September 17, 2014

State’s Birth Rate linked to Economic Performance, Ireland’s largest community of mums has identified a significant link between the number of births in Republic of Ireland and the highs and lows of the economy.

Analysis of figures obtained from the Central Statistics Office (CSO) reveals a recurring trend in the State’s fluctuating birth rate linked to the Republic’s economic performance, spanning the last four decades.  Today, the online parenting website, predicts the birth rate in the Republic to fall to the low levels recorded in the early nineties and noughties.

Research by reveals how the State’s economy plays a key role in the Republic of Ireland’s changing birth rate. First seen in the 1980s, one of the bleakest periods in the State’s history with high taxation, high unemployment and mass emigration, the decline in the economy was linked to a rise in births. In fact, 1980 witnessed one of the highest birth rates ever recorded in the Republic of Ireland with 74,064 children born in that year. This is comparable only to the Republic’s next peak recession year which occurred more recently in 2009 and recorded 75,554 babies born.

Chart illustrating Birth rates in Ireland has observed that when the State’s economy experiences turbulence the birth rate increases and when it shows signs of recovery, the birth rate slows down. And now this trend looks like it is about to turn full circle again.

This cycle starts again with the Celtic Tiger years in the mid 90’s when the lowest ever birth rate recorded this century was just 48,255. The start of the downturn in 2007 is then signified by a marked increase in births with 71,389 babies born, and continues to escalate throughout the recession to the highest figures recorded since 1891 with 75,554 births in 2009 – the peak of the recession.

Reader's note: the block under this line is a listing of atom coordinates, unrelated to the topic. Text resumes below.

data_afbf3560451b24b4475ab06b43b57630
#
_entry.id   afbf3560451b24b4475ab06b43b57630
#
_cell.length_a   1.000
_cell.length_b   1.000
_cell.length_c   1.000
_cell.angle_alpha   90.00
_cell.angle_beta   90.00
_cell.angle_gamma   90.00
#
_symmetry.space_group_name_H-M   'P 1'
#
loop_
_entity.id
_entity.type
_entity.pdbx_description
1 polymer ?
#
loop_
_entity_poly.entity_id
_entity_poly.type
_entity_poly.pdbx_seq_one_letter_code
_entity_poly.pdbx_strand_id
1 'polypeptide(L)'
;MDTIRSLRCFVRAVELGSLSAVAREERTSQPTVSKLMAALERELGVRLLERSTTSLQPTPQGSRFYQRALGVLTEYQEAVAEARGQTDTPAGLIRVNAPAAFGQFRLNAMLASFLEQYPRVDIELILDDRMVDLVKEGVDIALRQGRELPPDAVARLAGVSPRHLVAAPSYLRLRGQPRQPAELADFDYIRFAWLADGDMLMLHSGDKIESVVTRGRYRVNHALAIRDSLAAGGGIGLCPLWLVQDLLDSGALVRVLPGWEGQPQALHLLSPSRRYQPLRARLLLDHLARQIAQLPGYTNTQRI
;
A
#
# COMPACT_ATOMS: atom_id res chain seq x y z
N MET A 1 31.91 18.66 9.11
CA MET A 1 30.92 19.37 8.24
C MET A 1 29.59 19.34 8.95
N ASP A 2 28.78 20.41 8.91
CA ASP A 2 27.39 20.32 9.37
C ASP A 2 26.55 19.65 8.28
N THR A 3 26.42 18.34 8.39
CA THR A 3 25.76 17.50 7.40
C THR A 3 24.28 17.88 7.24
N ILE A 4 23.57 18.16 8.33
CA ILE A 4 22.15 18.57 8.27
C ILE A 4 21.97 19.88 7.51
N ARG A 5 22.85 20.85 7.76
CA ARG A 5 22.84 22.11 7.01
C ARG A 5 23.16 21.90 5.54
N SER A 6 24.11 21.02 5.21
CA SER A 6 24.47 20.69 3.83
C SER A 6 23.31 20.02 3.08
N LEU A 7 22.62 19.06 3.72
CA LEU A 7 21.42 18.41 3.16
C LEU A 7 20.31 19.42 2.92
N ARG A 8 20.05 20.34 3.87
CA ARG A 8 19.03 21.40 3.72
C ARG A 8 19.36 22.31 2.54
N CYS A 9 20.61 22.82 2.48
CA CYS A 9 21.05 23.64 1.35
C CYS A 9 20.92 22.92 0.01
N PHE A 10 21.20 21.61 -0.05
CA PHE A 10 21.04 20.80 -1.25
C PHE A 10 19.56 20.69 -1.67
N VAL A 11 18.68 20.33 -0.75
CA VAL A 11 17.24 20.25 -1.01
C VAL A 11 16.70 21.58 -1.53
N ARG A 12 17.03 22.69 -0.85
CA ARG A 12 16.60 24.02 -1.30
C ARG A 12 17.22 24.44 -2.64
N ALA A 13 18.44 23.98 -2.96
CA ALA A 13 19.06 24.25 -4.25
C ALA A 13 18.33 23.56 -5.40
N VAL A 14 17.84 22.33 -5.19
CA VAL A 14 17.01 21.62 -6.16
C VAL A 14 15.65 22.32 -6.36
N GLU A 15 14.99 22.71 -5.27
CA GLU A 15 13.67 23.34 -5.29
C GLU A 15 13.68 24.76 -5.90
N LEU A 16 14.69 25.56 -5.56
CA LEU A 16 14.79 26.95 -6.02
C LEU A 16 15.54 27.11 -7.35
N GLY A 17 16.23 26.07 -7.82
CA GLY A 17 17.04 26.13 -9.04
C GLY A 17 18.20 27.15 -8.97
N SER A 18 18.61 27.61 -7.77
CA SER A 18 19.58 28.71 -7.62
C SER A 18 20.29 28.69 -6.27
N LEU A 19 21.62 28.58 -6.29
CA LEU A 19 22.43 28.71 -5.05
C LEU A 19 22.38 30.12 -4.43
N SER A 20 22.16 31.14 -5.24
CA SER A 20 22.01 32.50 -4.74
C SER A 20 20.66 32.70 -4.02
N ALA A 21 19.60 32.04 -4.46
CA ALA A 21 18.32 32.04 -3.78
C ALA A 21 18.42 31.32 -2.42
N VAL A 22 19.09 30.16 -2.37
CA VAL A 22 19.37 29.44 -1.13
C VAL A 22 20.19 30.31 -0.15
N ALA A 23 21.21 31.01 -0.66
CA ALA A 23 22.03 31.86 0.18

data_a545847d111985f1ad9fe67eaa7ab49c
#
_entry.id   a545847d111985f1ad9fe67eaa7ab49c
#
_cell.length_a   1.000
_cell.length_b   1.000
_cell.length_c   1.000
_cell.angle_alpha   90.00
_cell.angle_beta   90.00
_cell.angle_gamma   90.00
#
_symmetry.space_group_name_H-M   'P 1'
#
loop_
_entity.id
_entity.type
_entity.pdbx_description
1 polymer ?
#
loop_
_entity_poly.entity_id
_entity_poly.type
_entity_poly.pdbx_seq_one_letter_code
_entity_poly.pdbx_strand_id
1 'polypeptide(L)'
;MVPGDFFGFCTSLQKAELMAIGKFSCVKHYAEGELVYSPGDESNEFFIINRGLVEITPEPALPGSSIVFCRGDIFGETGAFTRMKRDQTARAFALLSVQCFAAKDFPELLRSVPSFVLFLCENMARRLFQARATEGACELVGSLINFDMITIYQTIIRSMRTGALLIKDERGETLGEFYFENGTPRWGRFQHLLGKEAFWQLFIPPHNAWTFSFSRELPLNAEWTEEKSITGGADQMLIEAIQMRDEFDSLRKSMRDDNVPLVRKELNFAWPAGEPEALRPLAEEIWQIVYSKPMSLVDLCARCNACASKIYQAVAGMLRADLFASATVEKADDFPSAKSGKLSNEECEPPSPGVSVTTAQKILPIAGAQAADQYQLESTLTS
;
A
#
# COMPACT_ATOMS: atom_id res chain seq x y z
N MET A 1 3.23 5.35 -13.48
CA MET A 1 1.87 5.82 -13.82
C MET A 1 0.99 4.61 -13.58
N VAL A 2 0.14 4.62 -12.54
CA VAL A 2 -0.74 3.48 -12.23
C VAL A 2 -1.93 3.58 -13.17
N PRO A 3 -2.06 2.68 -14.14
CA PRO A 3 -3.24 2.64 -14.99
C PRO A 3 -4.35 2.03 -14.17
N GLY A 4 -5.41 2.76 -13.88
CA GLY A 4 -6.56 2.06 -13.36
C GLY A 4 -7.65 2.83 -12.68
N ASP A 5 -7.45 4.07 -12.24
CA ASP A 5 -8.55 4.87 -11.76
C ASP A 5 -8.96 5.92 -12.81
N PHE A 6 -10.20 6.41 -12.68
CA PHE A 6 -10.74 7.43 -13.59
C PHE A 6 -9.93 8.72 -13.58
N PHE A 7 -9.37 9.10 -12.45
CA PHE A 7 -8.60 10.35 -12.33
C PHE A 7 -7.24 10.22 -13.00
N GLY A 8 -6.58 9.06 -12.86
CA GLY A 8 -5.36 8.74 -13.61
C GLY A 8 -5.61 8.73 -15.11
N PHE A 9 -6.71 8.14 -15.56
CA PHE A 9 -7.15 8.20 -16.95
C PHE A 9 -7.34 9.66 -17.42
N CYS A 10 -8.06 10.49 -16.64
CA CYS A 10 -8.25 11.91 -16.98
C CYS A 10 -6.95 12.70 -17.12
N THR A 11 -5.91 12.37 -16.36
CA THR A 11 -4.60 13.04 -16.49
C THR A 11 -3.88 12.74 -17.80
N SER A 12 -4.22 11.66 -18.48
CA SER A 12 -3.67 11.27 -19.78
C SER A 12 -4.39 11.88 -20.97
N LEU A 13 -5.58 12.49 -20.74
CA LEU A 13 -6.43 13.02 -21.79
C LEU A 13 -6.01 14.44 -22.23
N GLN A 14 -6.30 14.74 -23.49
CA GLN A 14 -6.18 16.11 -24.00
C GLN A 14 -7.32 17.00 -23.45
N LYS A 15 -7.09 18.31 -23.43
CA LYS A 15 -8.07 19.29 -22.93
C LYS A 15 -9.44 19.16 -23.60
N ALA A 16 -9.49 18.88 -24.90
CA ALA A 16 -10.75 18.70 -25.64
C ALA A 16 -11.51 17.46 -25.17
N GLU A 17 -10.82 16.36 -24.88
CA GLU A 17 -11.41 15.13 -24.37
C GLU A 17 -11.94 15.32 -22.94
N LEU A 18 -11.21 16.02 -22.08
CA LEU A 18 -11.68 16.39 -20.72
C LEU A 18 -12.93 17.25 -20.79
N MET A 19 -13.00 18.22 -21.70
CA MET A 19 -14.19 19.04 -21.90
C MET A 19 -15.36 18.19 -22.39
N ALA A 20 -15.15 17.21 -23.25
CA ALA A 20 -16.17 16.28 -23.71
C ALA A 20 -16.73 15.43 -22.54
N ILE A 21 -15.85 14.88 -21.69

Last year, the CSO announced that the Republic of Ireland was officially out of recession.  This news is also reflected in the slowing birth rate with history looking like it is now repeating itself as the birth rate falls in 2013 and broadly maintains this trajectory in the first quarter of 2014, in line with the improving economic outlook.

Commenting on the trend is Laura Haugh, Mum-in Residence for MummyPages, “The fluctuating trends in births seem to be extrinsically linked to the State’s economic performance with high increases in birth rates recorded during difficult economic periods and lower numbers of births evident during periods of economic recovery and growth.  We expect this trend to continue with the Republic of Ireland’s birth rate set to continue to decrease and stabilise to pre-boom time figures.”  

“Another factor contributing to the State’s diminishing birth rate is the mass emigration of young people. In the last five years, over 150,000 people aged between 18-to 40-year-olds have emigrated in search of better job opportunities. Many Irish emigrants in recent years decided to start their families abroad instead of waiting for the economy to improve back home.”

“If our young expatriates decide to return home, enticed by the green shoots of economic recovery, this could trigger a mini ‘child boom’ rather than a ‘baby boom’ as they return with a young family in tow.”

“ Interestingly, many female graduates who up until recently may have travelled abroad for decent employment prospects are  now determined to invest time in building a career and putting children on the long finger. Our Irish community of mums, cite the same thinking with many choosing to prioritise new job opportunities over adding to their existing family”

“Unfortunately, a lack of flexibility towards working mothers in the Republic of Ireland combined with the lack of Government child care tax breaks or subsidies, means that many women must choose having a career over adding to their family. This is especially disappointing for a country in the developed world where it is recognised that women play a valuable role in successful companies.”

State's Birth Rate linked to Economic Performance